Why do apples fall from the tree?
That’s the simple opening question posed by world-famous physicist Isaac Newton. More than 300 years later it is Albert Einstein who lets us take on a different perspective on this question.
12-year-old Limbradur enters the famous Albert Einstein Museum at night. He meets Alby X3, a little quirky science robot who explains Einstein’s revolutionary ideas to him and takes him on a fantastic journey through time and space.
A book based on the award-winning Fulldome Movie “Gravity”, shown in planetariums around the world.
by Volker Präkelt & Ulf K.
“The narrative non-fiction book Limbradur and the Magic of Gravity combines a fantastic adventure story with information about gravity and brings children and curious adults closer to the thought structure of Albert Einstein, the superstar of science.” – vincent-und-voltaire.de
“A narrative non-fiction book that gives unbiased and fun insights into the fascinating world of physics and astronomy and knows how to explain scientific phenomena in an understandable way.” – familien-welt.de
“Volker Präkelt and […] Peter Popp take a completely different approach. They combine an adventure story with magical elements, a knowledge book with an encouraging story and a non-fiction book with a family story. The concept works, even if the story jumps around a bit […] at some points. But there is a system behind it. […] Conversations with children go exactly the same way. Adults have a structure in mind. They want to impart knowledge in a certain way. Meanwhile, the child hops from A to B in itsmind and enjoys how loud the skateboard sounds on cobblestones in the middle of the night. What would it be like to be able to float on a skateboard? Limbradur will experience it and learn a few things about the movement of bodies and gravity.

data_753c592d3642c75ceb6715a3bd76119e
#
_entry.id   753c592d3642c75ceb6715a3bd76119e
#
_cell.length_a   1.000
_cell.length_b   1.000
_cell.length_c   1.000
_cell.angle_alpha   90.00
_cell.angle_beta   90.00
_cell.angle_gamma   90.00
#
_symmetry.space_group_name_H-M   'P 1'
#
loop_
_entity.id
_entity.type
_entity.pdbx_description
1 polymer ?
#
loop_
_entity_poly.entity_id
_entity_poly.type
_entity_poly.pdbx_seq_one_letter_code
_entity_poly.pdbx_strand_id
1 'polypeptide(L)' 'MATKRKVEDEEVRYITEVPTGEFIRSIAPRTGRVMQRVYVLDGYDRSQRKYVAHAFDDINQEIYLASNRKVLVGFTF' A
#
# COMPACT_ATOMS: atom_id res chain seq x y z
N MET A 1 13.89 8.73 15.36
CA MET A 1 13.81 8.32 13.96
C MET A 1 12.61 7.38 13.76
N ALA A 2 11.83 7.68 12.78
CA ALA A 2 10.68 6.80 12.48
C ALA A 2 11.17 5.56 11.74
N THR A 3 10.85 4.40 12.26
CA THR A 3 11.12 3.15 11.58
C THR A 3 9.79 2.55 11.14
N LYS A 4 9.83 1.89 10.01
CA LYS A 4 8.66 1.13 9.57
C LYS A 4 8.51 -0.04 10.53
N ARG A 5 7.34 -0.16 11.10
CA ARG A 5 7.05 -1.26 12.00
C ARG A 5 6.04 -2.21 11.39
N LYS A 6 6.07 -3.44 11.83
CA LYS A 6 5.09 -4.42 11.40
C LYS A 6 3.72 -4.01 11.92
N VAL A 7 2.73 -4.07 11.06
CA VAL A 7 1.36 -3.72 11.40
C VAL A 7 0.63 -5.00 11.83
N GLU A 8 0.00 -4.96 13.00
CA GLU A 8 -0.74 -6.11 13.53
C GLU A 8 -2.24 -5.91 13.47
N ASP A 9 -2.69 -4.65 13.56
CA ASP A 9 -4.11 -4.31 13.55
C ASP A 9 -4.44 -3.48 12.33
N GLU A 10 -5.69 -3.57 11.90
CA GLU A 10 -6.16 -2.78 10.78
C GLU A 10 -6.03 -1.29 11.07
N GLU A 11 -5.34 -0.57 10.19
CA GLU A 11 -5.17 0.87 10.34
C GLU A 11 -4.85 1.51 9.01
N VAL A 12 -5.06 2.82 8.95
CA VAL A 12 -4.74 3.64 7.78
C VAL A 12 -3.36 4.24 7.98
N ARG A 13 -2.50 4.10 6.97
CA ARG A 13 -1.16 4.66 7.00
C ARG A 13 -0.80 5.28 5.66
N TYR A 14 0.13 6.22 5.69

The concept of the book is to arouse curiosity. The authors cleverly throw chunks of knowledge at the children and ask them to play around with them. When the story ends, questions remain. What was that again about the curvature of space? All these questions, all the loose threads of thought and bits of knowledge floating freely through space are coherently and casually explained in a separate section with facts and definitions at the end of the book.” – buchkind-blog.de
Mixtvision | hc | 136 pp. | 10+
All rights available
[original title: Limbradur und die Magie der Schwerkraft]